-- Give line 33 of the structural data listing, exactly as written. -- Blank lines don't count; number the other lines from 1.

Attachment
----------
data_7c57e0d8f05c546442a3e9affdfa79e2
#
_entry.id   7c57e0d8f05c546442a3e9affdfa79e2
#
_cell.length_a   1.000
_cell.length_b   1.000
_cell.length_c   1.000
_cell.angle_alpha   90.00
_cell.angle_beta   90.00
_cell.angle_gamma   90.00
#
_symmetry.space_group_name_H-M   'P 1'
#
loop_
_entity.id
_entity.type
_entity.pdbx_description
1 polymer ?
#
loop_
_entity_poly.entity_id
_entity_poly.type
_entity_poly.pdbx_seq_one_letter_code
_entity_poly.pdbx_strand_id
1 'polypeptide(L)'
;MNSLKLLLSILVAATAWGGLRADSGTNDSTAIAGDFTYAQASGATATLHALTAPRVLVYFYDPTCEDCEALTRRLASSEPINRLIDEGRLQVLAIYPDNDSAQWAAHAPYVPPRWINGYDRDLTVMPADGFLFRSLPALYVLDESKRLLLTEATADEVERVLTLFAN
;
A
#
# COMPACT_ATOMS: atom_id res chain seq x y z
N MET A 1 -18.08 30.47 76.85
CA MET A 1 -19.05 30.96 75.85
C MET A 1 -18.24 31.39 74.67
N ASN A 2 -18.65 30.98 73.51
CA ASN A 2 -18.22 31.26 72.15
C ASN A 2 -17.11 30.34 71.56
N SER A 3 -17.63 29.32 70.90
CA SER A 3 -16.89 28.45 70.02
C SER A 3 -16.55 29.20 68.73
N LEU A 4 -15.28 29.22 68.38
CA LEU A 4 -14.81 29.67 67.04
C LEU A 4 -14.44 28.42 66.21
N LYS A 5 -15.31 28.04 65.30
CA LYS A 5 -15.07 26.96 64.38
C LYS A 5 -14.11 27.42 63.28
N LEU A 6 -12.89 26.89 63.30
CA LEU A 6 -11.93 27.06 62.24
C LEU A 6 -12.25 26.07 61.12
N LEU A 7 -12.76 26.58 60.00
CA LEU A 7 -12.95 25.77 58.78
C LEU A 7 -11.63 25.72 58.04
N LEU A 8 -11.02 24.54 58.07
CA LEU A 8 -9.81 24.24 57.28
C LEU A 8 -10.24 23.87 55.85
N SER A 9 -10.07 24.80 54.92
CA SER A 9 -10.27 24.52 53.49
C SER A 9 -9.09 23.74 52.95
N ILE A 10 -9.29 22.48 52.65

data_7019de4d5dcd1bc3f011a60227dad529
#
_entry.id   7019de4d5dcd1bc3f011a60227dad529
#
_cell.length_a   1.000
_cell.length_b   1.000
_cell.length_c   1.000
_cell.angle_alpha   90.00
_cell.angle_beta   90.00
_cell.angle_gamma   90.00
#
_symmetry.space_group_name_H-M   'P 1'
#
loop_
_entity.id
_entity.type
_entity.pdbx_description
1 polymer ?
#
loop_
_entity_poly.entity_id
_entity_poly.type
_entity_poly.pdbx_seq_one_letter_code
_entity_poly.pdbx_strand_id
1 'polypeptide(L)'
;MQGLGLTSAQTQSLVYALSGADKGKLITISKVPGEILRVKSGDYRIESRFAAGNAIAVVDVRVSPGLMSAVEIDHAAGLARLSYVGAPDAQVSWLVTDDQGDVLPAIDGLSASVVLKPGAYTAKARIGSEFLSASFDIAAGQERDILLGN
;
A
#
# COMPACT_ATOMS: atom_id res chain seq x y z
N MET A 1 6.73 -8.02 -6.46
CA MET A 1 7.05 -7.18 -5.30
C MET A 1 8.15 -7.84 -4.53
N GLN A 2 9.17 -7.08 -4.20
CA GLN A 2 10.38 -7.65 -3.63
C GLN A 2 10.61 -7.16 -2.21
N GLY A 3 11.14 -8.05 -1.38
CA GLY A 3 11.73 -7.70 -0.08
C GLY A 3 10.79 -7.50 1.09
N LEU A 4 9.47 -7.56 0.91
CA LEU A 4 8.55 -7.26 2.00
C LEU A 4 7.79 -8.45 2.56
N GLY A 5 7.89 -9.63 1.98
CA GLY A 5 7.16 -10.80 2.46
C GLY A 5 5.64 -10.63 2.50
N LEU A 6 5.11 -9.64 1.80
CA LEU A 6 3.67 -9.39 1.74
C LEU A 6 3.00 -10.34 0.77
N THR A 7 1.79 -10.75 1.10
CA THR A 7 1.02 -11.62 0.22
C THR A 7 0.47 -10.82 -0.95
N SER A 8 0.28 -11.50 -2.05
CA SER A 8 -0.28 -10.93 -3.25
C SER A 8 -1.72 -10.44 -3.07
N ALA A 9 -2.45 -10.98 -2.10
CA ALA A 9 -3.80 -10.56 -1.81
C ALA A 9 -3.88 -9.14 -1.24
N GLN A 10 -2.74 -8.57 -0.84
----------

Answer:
C MET A 1 -18.24 31.39 74.67